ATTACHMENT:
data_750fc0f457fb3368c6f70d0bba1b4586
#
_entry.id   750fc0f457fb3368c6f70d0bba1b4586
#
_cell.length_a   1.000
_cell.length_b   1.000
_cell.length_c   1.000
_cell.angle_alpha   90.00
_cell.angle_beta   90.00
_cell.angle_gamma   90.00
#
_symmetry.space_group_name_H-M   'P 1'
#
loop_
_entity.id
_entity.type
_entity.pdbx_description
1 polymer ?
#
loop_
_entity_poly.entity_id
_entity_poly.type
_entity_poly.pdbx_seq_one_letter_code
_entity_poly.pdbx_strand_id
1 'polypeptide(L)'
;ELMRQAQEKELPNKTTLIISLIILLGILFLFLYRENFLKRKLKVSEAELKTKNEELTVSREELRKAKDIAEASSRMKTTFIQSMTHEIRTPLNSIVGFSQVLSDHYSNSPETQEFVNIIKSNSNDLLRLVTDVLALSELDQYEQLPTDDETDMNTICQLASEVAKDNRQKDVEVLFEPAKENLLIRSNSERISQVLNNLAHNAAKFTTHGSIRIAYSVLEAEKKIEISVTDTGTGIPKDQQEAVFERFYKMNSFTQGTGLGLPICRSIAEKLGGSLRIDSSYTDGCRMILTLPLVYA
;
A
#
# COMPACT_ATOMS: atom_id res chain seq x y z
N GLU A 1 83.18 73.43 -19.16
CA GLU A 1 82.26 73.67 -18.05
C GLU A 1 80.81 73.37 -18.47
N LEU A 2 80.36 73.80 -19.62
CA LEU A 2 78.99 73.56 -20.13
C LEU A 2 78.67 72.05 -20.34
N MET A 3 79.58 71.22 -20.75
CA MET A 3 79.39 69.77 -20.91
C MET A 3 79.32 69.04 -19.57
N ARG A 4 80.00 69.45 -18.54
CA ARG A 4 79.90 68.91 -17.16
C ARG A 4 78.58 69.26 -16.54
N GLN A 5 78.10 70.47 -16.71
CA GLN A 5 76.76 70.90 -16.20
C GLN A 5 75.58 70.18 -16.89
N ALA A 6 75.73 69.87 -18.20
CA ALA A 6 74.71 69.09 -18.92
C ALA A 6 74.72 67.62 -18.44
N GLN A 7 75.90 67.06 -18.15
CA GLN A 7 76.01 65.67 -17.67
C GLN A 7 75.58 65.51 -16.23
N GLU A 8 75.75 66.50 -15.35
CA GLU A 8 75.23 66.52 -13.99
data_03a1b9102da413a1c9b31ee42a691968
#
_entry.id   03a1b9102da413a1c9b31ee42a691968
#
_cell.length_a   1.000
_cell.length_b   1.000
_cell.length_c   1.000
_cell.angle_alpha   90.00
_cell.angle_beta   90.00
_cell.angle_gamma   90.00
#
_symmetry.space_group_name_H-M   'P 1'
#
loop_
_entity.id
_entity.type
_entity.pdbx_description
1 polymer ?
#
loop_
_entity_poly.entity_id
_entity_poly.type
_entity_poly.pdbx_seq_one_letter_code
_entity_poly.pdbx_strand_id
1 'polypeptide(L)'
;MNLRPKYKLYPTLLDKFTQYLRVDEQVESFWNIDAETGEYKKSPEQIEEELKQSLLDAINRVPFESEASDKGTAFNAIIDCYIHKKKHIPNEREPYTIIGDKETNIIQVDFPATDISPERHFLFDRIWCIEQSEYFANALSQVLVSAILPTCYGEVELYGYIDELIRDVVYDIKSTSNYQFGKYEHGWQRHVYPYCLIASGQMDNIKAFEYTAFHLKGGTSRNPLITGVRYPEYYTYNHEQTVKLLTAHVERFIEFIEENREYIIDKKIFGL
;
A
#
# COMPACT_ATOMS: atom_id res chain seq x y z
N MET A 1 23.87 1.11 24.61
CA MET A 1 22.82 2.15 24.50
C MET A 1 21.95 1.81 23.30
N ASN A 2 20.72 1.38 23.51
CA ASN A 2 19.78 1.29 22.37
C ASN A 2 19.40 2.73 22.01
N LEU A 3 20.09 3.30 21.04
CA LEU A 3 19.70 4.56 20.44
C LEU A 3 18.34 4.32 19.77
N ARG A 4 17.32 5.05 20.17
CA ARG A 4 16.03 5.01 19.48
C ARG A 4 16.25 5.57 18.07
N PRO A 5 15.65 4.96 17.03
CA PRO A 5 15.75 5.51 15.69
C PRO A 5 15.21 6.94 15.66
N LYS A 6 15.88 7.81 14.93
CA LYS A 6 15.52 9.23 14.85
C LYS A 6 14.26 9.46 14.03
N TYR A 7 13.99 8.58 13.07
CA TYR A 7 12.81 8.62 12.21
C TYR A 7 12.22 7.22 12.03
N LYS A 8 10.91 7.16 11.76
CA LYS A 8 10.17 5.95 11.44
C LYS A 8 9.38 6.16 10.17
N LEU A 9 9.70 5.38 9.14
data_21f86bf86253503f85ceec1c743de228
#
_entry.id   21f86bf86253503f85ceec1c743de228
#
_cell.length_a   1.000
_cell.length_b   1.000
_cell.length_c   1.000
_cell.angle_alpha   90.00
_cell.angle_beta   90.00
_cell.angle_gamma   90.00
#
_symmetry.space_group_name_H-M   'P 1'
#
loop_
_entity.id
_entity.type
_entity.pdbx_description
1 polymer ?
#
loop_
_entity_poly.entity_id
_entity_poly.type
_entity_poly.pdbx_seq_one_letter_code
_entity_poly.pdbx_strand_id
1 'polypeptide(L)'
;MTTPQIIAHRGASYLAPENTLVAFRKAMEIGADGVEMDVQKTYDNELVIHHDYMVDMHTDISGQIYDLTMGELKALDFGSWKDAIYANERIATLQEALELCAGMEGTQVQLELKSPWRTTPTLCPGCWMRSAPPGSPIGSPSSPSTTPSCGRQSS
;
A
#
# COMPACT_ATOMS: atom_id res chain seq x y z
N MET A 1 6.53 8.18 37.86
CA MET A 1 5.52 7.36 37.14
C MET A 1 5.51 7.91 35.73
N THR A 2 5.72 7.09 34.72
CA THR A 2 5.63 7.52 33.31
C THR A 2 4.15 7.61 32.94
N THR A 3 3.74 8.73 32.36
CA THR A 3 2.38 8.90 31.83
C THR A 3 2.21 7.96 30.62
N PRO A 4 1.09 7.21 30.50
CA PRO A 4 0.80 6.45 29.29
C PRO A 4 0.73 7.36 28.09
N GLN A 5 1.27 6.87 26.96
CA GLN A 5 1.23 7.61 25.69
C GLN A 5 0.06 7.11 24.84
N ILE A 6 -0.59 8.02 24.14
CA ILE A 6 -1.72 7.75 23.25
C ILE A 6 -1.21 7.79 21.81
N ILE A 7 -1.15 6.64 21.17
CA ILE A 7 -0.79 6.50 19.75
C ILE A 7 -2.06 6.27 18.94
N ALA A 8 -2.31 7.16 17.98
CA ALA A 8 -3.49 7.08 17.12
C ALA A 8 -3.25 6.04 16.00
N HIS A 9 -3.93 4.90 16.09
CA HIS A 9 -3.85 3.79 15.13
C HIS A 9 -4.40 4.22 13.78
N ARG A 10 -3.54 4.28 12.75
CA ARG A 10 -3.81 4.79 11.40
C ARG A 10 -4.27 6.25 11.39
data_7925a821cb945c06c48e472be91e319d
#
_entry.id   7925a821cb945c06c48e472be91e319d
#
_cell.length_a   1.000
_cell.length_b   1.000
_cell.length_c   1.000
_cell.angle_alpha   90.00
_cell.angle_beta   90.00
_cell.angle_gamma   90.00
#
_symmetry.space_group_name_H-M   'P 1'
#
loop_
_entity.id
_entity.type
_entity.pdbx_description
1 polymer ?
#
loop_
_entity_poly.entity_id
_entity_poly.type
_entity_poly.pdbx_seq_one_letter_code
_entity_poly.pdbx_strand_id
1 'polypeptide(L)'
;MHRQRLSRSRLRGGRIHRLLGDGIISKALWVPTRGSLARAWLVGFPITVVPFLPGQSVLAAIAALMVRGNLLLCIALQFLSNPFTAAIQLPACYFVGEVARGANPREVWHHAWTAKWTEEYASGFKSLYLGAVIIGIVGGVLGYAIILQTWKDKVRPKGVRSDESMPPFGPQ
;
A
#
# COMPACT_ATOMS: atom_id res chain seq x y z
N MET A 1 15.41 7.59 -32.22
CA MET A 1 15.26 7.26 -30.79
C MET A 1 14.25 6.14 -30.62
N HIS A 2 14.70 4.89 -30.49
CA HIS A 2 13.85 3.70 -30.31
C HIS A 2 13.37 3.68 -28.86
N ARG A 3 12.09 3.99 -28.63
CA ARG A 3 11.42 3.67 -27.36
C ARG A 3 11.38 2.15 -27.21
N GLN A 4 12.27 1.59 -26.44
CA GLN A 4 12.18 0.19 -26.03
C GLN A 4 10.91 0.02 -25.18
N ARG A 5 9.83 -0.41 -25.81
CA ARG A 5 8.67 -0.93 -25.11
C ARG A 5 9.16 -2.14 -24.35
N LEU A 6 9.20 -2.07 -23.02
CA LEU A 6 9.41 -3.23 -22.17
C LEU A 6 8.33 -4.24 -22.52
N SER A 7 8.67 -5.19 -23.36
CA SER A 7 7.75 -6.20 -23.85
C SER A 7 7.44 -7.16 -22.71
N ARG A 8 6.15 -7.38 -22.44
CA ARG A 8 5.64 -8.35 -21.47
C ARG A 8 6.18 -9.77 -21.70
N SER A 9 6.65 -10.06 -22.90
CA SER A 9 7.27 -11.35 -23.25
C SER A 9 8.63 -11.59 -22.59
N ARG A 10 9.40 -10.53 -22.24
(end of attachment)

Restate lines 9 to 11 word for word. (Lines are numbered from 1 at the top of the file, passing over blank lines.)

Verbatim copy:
_cell.angle_beta   90.00
_cell.angle_gamma   90.00
#